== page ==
- Everio, a camcorder and digital still camera from JVC. Although it debuted in November starting at $1,100, the Everio still triggered buzz this week because it's the first to use a removable, 4-gigabyte Hitachi microdrive -- similar to the iPod's, though it pops out.
The fits-in-your-palm Everio can capture an hour of video at mini-DV quality, similar to a prerecorded DVD. Users can edit video on the fly.
- A surround-sound gaming chair and audio system from HotSeat Inc. Inventor Jay LeBoff, an amateur race-car driver, got the idea for his HotSeat Solo when he first played his children's Xbox games but yearned for the feel of a real car seat.
The grippy leather chair fits all body sizes and is similar to those in professional race cars, only with an added cup holder and subwoofer. LeBoff will begin filling online orders for the $399 contraption in April, and, if all goes well, it may be in stores by August.
- Z800 3D Visor by eMagin Corp. The 10-year-old company built the organic light-emitting diode microdisplay for military and medical use, and this spring will begin selling the goggles and headset to consumers -- particularly gamers -- for about $900.
Pop a game or movie into your PC, strap on the glasses and get flooded with 2.8 million pixels, the equivalent of a 105-inch television screen viewed from 12 feet. High-speed head tracking enables a 360-degree view.
Traveling executives can use the goggles to look at sensitive business plans without worrying that an airplane seatmate is spying. The only drawback: The goggles are heavy and may pinch your nose.
- An embedded microdrive from Hitachi Global Storage Technologies. The 1-inch, half-ounce innovation is 20 percent smaller than the smallest microdrive now on the market, but it holds double the data -- between 8 and 10 gigabytes.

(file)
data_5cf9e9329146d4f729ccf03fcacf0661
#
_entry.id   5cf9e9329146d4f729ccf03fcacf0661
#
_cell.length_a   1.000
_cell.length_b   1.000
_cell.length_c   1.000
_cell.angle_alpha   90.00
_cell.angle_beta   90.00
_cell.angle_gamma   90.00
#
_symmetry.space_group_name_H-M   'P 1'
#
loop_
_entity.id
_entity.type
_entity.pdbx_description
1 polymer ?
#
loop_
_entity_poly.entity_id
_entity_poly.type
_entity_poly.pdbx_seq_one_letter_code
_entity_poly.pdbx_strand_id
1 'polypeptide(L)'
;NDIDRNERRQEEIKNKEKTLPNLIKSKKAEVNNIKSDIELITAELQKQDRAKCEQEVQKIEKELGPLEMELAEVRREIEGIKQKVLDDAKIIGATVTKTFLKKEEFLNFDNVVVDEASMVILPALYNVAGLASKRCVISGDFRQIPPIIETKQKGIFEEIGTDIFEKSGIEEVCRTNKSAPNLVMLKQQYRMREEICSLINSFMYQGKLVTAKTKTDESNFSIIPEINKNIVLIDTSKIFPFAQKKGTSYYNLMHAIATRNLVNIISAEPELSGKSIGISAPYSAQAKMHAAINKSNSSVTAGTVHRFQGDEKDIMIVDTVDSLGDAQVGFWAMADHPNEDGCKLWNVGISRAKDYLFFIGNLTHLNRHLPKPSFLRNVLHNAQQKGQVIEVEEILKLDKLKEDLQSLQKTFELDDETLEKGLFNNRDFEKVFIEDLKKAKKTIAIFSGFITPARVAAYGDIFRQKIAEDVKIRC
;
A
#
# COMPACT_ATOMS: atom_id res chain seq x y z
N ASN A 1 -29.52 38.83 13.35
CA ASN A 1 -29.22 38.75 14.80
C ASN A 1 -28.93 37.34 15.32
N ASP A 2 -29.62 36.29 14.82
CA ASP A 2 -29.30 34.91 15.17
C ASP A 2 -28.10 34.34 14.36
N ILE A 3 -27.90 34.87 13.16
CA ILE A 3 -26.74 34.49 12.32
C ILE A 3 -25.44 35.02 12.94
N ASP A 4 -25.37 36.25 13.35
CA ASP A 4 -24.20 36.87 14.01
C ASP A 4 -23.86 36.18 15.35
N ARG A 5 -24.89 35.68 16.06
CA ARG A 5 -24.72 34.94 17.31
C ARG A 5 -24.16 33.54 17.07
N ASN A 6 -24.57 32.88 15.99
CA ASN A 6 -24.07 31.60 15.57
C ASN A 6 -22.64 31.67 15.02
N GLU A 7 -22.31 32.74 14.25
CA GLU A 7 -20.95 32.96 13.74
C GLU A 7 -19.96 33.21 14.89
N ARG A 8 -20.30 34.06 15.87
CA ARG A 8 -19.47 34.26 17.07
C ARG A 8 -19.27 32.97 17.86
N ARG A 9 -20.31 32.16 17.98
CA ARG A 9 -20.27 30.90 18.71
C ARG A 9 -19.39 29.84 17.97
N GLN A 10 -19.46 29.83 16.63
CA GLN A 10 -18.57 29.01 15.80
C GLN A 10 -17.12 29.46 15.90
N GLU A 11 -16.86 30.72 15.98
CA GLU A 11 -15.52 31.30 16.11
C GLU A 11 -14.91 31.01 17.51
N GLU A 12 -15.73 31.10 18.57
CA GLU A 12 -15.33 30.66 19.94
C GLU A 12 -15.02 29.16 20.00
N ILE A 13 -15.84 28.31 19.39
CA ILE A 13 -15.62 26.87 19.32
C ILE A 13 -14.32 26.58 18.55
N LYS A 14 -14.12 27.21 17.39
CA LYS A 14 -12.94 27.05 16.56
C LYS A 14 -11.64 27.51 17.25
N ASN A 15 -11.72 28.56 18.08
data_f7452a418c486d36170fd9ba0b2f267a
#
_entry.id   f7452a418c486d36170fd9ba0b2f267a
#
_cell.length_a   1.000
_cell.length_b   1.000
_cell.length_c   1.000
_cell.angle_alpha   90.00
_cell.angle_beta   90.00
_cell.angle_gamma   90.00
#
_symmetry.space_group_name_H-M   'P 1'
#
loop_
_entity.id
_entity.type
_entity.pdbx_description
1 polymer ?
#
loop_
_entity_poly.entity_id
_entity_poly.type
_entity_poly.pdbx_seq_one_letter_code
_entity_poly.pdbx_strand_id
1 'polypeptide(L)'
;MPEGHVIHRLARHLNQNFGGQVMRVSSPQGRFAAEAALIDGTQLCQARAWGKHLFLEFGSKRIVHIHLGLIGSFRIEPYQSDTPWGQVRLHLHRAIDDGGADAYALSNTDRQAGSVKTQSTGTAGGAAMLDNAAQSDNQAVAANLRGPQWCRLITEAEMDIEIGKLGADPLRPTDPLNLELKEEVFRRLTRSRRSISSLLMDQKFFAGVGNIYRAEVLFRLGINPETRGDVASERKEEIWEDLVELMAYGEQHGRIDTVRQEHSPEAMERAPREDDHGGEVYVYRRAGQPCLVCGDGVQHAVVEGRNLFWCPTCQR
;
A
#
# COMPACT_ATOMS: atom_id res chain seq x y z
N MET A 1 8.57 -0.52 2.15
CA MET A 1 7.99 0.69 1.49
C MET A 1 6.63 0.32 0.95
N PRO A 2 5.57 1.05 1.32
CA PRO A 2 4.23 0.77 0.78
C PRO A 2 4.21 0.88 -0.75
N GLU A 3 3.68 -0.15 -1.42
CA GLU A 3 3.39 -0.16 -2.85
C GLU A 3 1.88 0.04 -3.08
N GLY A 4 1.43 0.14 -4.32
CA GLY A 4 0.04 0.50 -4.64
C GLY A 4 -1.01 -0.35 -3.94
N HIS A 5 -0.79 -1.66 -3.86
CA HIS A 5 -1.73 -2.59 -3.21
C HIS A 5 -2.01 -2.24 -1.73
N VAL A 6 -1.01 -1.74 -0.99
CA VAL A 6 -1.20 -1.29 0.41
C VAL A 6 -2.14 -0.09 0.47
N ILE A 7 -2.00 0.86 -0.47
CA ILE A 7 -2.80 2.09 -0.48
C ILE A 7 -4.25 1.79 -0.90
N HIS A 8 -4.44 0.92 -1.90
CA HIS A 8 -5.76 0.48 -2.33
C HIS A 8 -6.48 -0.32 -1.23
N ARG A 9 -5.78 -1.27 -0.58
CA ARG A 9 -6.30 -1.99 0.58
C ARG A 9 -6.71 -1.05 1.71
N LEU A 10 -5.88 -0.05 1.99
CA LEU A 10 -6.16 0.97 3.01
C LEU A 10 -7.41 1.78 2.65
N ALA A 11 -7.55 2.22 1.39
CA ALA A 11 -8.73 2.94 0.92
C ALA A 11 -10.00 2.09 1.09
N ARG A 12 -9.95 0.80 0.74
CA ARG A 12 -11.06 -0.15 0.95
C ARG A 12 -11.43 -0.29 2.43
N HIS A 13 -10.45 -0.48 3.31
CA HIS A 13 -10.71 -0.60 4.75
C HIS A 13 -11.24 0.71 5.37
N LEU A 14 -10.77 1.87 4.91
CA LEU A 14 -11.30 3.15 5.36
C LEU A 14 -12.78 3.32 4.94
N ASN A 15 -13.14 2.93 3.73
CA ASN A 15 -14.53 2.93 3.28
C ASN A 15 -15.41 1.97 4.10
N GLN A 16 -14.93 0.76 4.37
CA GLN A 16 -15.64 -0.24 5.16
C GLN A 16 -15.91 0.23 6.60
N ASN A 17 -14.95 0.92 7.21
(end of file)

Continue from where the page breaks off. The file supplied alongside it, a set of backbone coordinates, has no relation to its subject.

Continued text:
Dubbed "Mikey" for its diminutive size, the drive will debut in the second half of 2005. Consumers can't buy the drive directly; Hitachi is in discussions with cell phone and MP3 manufacturers.
Over the top
Although realism was the theme of the 2005 show, the event wouldn't be complete without fanciful gizmos, such as the 30-inch "intelligent oven" that can defrost, dehydrate, refrigerate, bake, broil or warm food based on prompts from any Internet-enabled computer or cell phone. TMIO Inc. is taking pre-orders online, but hasn't set prices.
The manufacturer with the show's largest display was South Korea's Samsung Electronics Co., whose executives sought feedback on its crowd-pleasing 102-inch plasma TV. Retailers' enthusiasm will determine whether Samsung will mass-produce its single prototype on display.
Samsung displayed an 80-inch plasma TV during last year's show, and the company will begin shipping those monsters in May.
But the 102-inch prototype may never see the light of Best Buy: Like many of the more outrageous products at the show, it was built, in part, for bragging rights.
"It's a technology statement," spokeswoman Tara O'Donnell said. "The message is that Samsung has the ability beyond any other company to produce plasma panels of this size."